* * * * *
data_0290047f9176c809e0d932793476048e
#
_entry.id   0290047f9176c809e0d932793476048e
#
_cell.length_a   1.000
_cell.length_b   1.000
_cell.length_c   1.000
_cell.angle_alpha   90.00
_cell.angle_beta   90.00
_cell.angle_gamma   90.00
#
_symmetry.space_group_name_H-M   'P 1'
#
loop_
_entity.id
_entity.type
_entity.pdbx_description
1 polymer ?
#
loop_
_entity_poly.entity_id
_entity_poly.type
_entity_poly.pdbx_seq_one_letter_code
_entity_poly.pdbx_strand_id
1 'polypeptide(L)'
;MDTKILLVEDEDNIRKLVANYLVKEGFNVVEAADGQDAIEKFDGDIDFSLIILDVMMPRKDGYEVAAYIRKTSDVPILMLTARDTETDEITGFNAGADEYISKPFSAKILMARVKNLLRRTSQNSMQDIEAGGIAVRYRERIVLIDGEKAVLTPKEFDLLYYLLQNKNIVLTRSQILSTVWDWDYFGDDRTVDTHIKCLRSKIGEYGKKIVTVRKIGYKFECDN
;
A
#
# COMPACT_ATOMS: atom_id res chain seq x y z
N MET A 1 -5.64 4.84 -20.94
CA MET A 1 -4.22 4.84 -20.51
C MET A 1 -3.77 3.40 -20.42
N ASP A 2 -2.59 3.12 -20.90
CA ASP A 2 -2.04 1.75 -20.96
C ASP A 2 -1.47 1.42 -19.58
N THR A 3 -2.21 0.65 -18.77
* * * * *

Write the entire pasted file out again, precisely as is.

data_0290047f9176c809e0d932793476048e
#
_entry.id   0290047f9176c809e0d932793476048e
#
_cell.length_a   1.000
_cell.length_b   1.000
_cell.length_c   1.000
_cell.angle_alpha   90.00
_cell.angle_beta   90.00
_cell.angle_gamma   90.00
#
_symmetry.space_group_name_H-M   'P 1'
#
loop_
_entity.id
_entity.type
_entity.pdbx_description
1 polymer ?
#
loop_
_entity_poly.entity_id
_entity_poly.type
_entity_poly.pdbx_seq_one_letter_code
_entity_poly.pdbx_strand_id
1 'polypeptide(L)'
;MDTKILLVEDEDNIRKLVANYLVKEGFNVVEAADGQDAIEKFDGDIDFSLIILDVMMPRKDGYEVAAYIRKTSDVPILMLTARDTETDEITGFNAGADEYISKPFSAKILMARVKNLLRRTSQNSMQDIEAGGIAVRYRERIVLIDGEKAVLTPKEFDLLYYLLQNKNIVLTRSQILSTVWDWDYFGDDRTVDTHIKCLRSKIGEYGKKIVTVRKIGYKFECDN
;
A
#
# COMPACT_ATOMS: atom_id res chain seq x y z
N MET A 1 -5.64 4.84 -20.94
CA MET A 1 -4.22 4.84 -20.51
C MET A 1 -3.77 3.40 -20.42
N ASP A 2 -2.59 3.12 -20.90
CA ASP A 2 -2.04 1.75 -20.96
C ASP A 2 -1.47 1.42 -19.58
N THR A 3 -2.21 0.65 -18.77